This is my second masters and fourth degree from CCU and I am most excited to see where this thesis goes. I am currently working with a book editor and in the process of choosing an illustrator. My book, You are You, is expected to hit shelves and be available online in 2020.


Cassidy Burke

[1]spirit of time



Gladwell, M. (2002). The tipping point: how little things can make a big difference.Back Bay Books, 

Kinnaman, D. (2015). The state of books and reading in a digital world.Barna. Retrieved from https://www.barna.com/research/the-state-of-books-and-reading-in-a-digital-world/

McLeod, S. (2018). Erik Erickson’s stages of psychosocial development.  Simply Psychology. Retrieved from https://www.simplypsychology.org/Erik-Erikson.html

Oswalt, A. (2019). Why self-esteem is important and its dimensions. Mental Help. Retrieved from https://www.mentalhelp.net/articles/why-self-esteem-is-important-and-its-dimensions/

Westenberg, K. (2019). Identity crisis: how to help your children know their worth. I Choose Brave. Retrieved from http://www.ichoosebrave.com/identity-crisis-how-to-help-your-children-know-their-worth/

Worth, M.  (2017).  Nonprofit Management:  Principles and Practices.  Los Angeles, California: Sage.  

Vygotsky, L. S. (1980). Mind in society: The development of higher psychological processes. Harvard University Press.

The Secular Sacred Divide

“Religion is the sigh of the oppressed creature, the heart of a heartless world, and the soul of soulless conditions. It is the opium of the people.” Karl Marx

I am a Christian and a fiscal conservative, independent thinker.  However, in these tumultuous times, I find it increasingly challenging to express my worldview openly to some of my friends and associates without being shamed or ridiculed by some for my personal perspective.  It’s gotten worse recently, I started experiencing disdainful scorn and self-righteous indignation.  As a Christian, I am mocked for being foolish and stupid. As a conservative educator, I am chastise and rebuked for my views on limited government, free market economics, poverty theory and social policy.  Have you noticed that thinking critically and having an honest alternative perspective is considered “offensive” and not tolerated by some people?  Forget about tolerance, that’s an oxymoron.  I don’t want to be merely tolerated.  I want to be understood and respected.  Have you too felt shunned either in face-to-face encounters or on social media?   I believe that we are missing an opportunity to experience community and the goodness that comes from developing intellectually and growing emotionally and spiritually through listening to each other and not talking over one another. Understanding alternative perspectives is the foundation for research methods and learning.  To achieve this, we need to become truth seekers.  Yet, some of my friends and colleagues have drunk the kool aid of moral relativism where there is no truth.  Ironically, they cannot tolerate diverse worldviews nor respect alternative perspectives. They choose to live in the echo chamber of their own group think.  This is not only boring, it’s dangerous.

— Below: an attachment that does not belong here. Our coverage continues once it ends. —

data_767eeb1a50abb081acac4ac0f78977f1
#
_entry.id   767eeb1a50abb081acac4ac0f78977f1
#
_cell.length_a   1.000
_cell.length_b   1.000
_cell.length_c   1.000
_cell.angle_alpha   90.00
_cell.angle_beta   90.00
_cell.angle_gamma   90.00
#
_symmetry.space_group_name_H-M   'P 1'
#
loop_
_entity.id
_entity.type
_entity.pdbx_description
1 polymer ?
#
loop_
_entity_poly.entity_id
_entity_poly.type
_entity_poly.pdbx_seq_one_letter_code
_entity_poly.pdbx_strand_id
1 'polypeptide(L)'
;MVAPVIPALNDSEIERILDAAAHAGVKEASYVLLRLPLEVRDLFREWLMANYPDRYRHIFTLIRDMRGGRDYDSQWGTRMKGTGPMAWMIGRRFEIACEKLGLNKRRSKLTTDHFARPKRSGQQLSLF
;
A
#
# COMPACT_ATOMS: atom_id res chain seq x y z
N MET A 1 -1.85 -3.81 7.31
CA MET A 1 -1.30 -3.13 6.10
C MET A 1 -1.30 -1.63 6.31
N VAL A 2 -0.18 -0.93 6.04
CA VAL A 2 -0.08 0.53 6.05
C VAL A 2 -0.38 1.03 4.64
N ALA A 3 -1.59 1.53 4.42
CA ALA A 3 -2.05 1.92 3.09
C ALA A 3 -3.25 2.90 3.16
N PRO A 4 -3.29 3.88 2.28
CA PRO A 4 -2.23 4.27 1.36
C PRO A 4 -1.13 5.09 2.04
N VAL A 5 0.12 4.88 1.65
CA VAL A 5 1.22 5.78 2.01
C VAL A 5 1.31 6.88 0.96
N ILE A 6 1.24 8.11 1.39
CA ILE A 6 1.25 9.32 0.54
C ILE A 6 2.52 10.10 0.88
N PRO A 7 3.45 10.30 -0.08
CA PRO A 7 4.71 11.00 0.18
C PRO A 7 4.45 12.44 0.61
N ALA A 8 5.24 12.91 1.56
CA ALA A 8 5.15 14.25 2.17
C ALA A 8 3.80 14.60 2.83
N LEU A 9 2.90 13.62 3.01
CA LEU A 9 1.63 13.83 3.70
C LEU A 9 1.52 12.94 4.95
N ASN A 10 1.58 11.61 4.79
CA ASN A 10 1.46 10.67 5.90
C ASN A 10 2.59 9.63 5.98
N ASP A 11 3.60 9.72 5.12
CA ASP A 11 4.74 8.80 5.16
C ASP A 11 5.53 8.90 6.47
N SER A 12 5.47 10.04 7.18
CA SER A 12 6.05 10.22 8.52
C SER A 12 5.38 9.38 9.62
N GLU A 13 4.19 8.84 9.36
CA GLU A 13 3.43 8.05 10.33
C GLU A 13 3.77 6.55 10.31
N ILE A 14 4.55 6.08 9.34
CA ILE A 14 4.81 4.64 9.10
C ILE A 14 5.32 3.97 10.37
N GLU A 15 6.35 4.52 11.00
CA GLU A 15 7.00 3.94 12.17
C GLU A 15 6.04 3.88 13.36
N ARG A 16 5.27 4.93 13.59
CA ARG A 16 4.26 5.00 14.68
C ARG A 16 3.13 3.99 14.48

How did we get here?

The deconstruction of everything sacred began with secularizing education a little over a hundred years ago. Thus, we see the beginnings of the secular/sacred divide and normalization of secular humanism. Accordingly, progressive postmodern dualism was ushered in shortly after the founding of scientific labs in Leipzig Germany around 1879, when Thomas H. Huxley organized a small group of German and American scientists, [primarily Gestalt psychologists] who sought to overthrow the cultural dominance of Christianity—particularly the intellectual / theological dominance of the Anglican Church, (Huxley’s grandson penned A Brave New World).  Their goal was to secularize society, replacing the Judeo-Christian worldview regarding the laws of nature and nature’s God, with a secular-humanist worldview that recognizes the existence of science alone, as observed in scientific labs. This biased perspective denies the apodictic (absolute) and self-evident Truths of the natural order of things and the Bible endowed by our Creator. Thus, public education today essentially advances a social constructivist agenda. Students are taught that they can rewrite history and socially construct their own realities. This is a lie! But, as I have stated earlier, they have drunk this kool aid and believe it.  Nevertheless, as secular humanists, Huxley and his advocates understood they were merely replacing one religion with another, for they described their goal as the establishment of the “church scientific.”  A search of the American Humanist Association reveals it is a tax exempt 501(c) (3) religious organization (americanhuminist.org retrieved on 3/14/2012). This has since been changed but the original intent hasn’t.  An example of the deconstruction of the spirit of truth and social construction of myth is illustrated in the hyperlink below. At the University of Colorado Boulder, for instance, in place of American Civics, students learn “the people’s history of the United States.”  http://www.historyisaweapon.com/zinnapeopleshistory.html.

It is indeed ironic that is was Karl Marx who first said, “…religion is the opiate of the masses” but, it turns out liberal extremism / secular humanism and social constructivism appear to be the opiate of the masses.  What are your thoughts?  Please opine.